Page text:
A tantalizing proposition is wending its way out of the barren desert of female-led superhero films … Ghostbusters … with women! Yes you read that correctly, director Paul Feig (Bridesmaids, The Heat) and writing partner Katie Dippold (The Heat) are penning a script for a reboot of the Ghostbusters franchise featuring an all female cast of demon fighters. In a genre where women are woefully under-represented this could be a very good thing. Or is it? Could the casting of four women in the lead roles be a cynical gimmick initiated in a studio pr office desperate for press to boost a failing franchise?
Perhaps so but the involvement of Feig and Dippold is a promising development. Both are capable of writing well-rounded female characters and there is a wealth of expert comedic actresses to choose from for the lead roles. One thing missing in movies that feature groups of women is a core of underlying respect and friendship. Female characters are too often forged out of the thinnest cardboard. They are sainted mothers or petty harpies or desperate sluts. They aren’t allowed to interact with each other in natural ways. One of the reasons Ghostbusters is so popular is not the supernatural premise or heroics but the strong bond between the lead characters. A female cast that is allowed this same freedom would be most welcome.
The biggest problem with the discussion around a female super hero movie is that more time is spent on costume rather than character. Wonder Woman is a fascinating story. An ancient goddess formed from clay and molded into the world’s fiercest heroine is a powerful tale to build on. Yet there are more articles about her costume than her person.
It is an absolute myth that girls and women are not interested in super hero stories. On the contrary, they are longing for representation and are clever at using social media to ensure their voices are heard. If the mainstream media is blocking your avenue of expression then you turn to other outlets. Want to know why fan fiction is so popular? That’s where you find the voice of the disenfranchised.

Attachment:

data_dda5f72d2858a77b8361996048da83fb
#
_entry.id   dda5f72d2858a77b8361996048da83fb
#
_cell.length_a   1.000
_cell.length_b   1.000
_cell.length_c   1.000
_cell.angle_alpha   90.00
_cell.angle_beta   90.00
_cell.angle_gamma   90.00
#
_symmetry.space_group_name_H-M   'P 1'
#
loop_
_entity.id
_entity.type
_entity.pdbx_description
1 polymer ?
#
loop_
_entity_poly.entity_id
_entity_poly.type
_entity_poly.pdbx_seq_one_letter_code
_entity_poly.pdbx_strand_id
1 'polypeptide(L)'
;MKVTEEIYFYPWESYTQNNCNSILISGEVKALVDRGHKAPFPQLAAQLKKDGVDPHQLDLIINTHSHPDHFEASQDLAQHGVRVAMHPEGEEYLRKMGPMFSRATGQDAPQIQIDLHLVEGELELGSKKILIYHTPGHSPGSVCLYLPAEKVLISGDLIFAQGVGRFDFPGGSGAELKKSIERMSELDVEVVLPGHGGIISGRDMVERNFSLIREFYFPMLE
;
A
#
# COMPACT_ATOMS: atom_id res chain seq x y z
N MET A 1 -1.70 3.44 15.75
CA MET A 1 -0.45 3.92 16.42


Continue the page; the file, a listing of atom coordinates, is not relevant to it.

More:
Real change takes place behind the scenes. Writers like Debbie Moon (Wolfblood) and Jane Espenson (Buffy the Vampire Slayer, Caprica, Game of Thrones, Once Upon a Time) are creating well-crafted stories with vibrant, flawed, complicated and realistic female characters. Yet they are still the exception. Not because talented women writers of science fiction and fantasy don’t exist but because they are not mentored in the same way up and coming male writers are. Doctor Who, for example, is known for giving relatively new writers a welcoming venue to show what they can do. Yet the entire New Who era lists only one woman writer and has not featured any since 2008.
The question of whether the Ghostbusters reboot will succeed is more about plot and characterization than gender. If the idea to cast female leads has no substance behind it then it will fail. But it doesn’t have to. There is enormous potential for the writers to create realistic, well-rounded and funny female characters rather than “Charlie Angel’s” with extra slime. Here’s hoping the actresses who land these coveted roles are given something more than the ghost of a chance to shine.